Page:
My husband and I have been separated for 8 months, no kids, no retirement accounts, and we split the bank accounts 50/50 when I moved out. The house was his separate property from before we married, so he still lives there. We make about the same amount of money, although he makes slightly more. I know that he has depleted his half of the savings by buying garage tools for tinkering etc, while my half of the savings has grown by more than 50%.
If he finds this out, does he have a right to half of my money since we are technically still married, even though we started out with the same amount at the time of separation? I stayed with family for a few months in the beginning so I was able to save money there, but also I am just a better saver than he is.
If the two of you divided the bank account assets in a separation agreement (or court order), then no, your husband is not entitled to half of the money that you’ve built up after the division. If you did not divide the bank account assets in a separation agreement (or court order), then those funds could still be considered marital property and be subject to equitable distribution (dividing property among spouses).
Thank you for the prompt reply.
According to your response to my other question about 401(k) money, it would seem that any money earned after the date of separation would not be marital, is that right?
How is it that he is not entitled to money I sent to my 401(k), but he IS entitled to money I sent to my own bank account? (All after separation.)
When you and your husband divided the bank accounts, you each took 50% of what is presumably marital funds in those accounts (because presumably those funds were earned during the marriage). If there is no separation agreement or court order, then those funds are still subject to equitable distribution because there has been no official division of marital property. However, if you opened your own bank account after the date of separation but continued to fund that account with money you earned after the date of separation, then your bank account has both marital property funds in it (because earned during the marriage and with no separation agreement/court order it has not been officially divided yet) and separate property funds in it (funds you earned after you separated). Without a separation agreement or court order, the marital property portion only could still be subject to equitable distribution.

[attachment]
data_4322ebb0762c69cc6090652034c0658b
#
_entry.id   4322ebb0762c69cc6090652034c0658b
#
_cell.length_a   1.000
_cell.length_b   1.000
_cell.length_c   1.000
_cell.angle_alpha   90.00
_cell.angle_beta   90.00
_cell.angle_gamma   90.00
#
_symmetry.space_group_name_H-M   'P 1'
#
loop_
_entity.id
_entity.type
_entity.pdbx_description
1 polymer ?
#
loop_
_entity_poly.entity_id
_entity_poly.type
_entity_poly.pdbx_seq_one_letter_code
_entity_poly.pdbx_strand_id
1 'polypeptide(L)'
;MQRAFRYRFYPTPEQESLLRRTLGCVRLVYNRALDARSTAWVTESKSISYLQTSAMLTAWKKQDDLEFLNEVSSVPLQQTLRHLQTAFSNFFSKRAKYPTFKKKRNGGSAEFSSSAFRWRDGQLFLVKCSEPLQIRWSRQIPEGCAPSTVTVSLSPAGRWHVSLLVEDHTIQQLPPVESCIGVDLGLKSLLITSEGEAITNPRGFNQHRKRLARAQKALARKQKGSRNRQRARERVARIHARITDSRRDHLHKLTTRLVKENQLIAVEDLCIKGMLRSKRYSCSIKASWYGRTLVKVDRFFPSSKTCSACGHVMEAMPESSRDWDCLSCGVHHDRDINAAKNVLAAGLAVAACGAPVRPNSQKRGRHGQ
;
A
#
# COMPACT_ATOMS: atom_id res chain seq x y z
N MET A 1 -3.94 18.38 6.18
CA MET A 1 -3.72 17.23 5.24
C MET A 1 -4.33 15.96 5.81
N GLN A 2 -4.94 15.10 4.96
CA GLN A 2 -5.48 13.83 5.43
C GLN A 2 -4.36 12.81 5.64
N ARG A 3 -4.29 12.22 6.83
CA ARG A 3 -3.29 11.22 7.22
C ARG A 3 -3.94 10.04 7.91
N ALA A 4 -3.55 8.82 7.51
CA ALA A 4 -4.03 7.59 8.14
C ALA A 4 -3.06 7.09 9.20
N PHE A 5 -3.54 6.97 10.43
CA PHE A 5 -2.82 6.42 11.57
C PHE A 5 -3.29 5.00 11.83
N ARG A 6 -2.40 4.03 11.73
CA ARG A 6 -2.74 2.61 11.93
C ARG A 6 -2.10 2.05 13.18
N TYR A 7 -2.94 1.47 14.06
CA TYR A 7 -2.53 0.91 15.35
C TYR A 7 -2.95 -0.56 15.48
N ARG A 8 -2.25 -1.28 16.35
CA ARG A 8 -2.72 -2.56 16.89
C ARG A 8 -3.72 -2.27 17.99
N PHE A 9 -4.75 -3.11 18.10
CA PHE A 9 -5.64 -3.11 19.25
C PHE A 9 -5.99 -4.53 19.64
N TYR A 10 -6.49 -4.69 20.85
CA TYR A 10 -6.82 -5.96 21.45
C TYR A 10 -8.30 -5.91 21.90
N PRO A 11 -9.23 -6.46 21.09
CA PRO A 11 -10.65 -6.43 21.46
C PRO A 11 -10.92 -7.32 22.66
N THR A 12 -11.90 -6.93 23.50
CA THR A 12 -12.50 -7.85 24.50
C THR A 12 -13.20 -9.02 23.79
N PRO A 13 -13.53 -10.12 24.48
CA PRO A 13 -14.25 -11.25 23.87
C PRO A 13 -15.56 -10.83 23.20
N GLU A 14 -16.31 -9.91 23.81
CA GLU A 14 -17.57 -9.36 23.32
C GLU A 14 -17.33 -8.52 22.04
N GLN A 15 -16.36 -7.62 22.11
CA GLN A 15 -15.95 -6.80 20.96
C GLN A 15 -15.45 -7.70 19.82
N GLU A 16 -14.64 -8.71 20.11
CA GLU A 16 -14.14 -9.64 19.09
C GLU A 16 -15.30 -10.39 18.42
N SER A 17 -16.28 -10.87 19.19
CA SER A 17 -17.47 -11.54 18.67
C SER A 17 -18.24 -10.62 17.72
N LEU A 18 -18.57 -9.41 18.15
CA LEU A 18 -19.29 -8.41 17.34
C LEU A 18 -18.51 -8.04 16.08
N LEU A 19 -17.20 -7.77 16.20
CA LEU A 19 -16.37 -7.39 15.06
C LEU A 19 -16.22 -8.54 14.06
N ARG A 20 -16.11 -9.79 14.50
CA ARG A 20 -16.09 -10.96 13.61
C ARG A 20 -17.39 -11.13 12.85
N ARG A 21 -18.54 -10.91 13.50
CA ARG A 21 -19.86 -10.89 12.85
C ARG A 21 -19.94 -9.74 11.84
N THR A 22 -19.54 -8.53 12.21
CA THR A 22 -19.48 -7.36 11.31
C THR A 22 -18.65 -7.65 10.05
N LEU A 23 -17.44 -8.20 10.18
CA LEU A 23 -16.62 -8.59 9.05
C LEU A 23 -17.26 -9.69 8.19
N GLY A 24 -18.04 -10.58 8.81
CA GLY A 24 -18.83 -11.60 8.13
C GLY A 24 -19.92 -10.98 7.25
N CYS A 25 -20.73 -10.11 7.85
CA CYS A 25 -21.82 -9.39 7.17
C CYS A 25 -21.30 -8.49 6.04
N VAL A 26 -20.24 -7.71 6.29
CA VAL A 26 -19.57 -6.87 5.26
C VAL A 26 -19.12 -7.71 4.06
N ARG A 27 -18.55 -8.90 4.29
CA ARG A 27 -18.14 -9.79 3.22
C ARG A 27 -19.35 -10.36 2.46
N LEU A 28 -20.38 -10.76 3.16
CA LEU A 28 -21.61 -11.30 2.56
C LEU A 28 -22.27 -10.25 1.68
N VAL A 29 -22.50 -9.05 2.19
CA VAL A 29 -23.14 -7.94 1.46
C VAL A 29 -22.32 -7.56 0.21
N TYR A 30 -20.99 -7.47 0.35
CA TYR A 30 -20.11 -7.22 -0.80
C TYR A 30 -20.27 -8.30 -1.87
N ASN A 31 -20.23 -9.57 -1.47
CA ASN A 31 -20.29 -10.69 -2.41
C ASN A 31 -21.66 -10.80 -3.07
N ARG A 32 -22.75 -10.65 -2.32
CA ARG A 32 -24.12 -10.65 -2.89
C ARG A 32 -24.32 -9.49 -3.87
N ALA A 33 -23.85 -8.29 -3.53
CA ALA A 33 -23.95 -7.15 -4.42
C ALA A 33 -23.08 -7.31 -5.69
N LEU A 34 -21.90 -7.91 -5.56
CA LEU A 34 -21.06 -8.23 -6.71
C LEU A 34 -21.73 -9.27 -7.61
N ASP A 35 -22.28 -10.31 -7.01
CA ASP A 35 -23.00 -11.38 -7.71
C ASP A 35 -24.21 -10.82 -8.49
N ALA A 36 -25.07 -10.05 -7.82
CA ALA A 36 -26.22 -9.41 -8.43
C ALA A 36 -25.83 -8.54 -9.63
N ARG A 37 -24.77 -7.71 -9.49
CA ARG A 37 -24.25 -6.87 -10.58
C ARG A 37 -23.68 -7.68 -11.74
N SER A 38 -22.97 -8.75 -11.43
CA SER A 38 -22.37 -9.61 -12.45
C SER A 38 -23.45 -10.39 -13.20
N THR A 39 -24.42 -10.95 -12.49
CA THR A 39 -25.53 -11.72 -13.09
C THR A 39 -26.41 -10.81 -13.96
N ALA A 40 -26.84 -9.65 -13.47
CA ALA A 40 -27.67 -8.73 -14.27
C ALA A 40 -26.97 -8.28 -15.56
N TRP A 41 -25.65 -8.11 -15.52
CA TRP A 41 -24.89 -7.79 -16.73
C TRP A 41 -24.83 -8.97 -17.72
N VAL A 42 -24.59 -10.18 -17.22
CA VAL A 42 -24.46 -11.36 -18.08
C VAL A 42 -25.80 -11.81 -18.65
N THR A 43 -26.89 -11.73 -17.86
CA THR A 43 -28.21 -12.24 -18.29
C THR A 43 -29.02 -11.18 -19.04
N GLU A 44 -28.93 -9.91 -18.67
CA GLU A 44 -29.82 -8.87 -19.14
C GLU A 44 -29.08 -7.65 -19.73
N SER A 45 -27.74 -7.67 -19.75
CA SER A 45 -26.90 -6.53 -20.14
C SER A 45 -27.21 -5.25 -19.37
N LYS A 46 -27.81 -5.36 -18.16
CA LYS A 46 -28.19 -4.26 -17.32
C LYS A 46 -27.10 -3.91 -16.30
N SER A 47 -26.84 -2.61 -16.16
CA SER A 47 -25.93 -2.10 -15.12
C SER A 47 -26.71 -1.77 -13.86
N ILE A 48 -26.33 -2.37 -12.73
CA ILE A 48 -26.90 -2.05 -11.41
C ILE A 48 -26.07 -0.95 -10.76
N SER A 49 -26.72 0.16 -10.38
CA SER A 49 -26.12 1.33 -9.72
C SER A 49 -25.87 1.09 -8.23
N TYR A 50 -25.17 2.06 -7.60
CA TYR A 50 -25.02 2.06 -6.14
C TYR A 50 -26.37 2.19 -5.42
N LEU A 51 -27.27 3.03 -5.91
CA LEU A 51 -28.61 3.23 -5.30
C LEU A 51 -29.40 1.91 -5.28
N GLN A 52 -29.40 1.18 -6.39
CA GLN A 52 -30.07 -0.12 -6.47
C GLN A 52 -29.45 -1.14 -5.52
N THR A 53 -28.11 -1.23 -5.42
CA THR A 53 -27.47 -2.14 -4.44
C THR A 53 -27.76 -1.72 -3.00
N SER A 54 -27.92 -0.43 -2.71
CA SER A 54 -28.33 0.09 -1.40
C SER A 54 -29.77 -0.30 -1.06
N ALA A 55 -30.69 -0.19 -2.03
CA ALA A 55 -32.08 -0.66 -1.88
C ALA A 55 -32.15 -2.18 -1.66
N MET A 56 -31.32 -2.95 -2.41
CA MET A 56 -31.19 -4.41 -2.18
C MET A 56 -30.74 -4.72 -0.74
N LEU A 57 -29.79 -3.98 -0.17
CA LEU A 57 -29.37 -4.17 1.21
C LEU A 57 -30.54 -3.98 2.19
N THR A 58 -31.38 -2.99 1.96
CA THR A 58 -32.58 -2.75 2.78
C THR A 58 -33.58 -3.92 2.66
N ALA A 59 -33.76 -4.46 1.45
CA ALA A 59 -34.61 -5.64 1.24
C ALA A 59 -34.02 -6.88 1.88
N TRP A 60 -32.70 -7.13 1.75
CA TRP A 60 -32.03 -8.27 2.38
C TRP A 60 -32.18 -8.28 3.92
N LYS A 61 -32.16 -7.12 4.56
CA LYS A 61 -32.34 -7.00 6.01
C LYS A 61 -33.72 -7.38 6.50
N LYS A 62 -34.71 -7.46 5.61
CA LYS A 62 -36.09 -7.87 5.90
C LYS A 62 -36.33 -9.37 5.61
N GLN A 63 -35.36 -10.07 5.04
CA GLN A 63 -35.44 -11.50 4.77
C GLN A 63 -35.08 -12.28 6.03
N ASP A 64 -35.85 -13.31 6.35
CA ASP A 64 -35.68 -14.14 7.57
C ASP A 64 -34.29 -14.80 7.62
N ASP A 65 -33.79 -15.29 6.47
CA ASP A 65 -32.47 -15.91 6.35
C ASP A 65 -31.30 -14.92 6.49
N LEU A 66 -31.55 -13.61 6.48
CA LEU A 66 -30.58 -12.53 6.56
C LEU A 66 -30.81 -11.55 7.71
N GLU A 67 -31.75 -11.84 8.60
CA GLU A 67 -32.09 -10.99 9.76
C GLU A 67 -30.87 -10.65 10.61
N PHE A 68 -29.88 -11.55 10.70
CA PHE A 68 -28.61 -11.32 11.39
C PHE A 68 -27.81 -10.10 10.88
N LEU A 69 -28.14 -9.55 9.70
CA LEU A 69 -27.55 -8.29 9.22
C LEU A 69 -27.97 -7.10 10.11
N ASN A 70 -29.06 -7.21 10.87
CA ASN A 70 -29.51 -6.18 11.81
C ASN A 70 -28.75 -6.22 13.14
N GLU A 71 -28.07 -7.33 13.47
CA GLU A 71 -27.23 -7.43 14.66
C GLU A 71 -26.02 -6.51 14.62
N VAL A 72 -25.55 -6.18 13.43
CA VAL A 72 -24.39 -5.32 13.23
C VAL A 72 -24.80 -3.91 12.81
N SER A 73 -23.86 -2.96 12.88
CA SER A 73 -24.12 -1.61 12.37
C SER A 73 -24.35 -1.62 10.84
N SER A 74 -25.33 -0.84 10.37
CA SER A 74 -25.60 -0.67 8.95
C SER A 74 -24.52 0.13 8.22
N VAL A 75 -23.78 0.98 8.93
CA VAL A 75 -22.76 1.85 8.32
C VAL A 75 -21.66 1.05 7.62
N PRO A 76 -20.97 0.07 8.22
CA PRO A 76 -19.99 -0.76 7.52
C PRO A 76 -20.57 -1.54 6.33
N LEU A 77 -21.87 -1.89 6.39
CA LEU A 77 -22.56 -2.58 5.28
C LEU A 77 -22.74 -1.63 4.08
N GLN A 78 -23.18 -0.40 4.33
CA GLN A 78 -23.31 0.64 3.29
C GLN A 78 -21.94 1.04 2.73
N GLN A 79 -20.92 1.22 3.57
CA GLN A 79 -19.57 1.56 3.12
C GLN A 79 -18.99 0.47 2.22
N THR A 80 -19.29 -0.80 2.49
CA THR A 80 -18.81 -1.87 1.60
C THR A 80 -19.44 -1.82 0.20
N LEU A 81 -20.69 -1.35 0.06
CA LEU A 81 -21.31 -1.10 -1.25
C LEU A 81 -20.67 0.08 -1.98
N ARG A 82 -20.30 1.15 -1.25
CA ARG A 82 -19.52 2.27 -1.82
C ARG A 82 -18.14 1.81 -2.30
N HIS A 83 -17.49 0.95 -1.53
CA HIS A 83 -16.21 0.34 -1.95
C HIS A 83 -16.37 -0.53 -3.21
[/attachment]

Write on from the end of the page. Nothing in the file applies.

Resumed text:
Yes, you are correct that funds acquired/earned after the date of separation are separate property and not subject to equitable distribution (unless the funds were earned as a result of your effort during the marriage but received after the date of separation - like bonuses).
I hope this provides better clarification.
Oh good, I think I understand now, thank you! But just to be sure:
At date of separation the joint account contained $10,000.
I remove $5,000 and open my own separate bank account with it.
6 months later my account contains $9,000, and the joint account that only my spouse is using now contains $3,500.
My spouse is not entitled to the $4,000 I added to my account since the date of separation, earned with my normal salary, no bonuses.
Technically, my spouse has SPENT $1,500 in marital funds since the date of separation.
If you could let me know if I am understanding this right, or if any part of what I said was incorrect, I would really appreciate it. Thank you for keeping up with this service, it is so helpful!
Yes, you are right.
The $4,000 you’ve added to your bank account since the date of separation is your separate property as long as that money was earned after the date of separation, and your husband has spent a portion of the marital funds assuming no other monies were added to his account since the separation.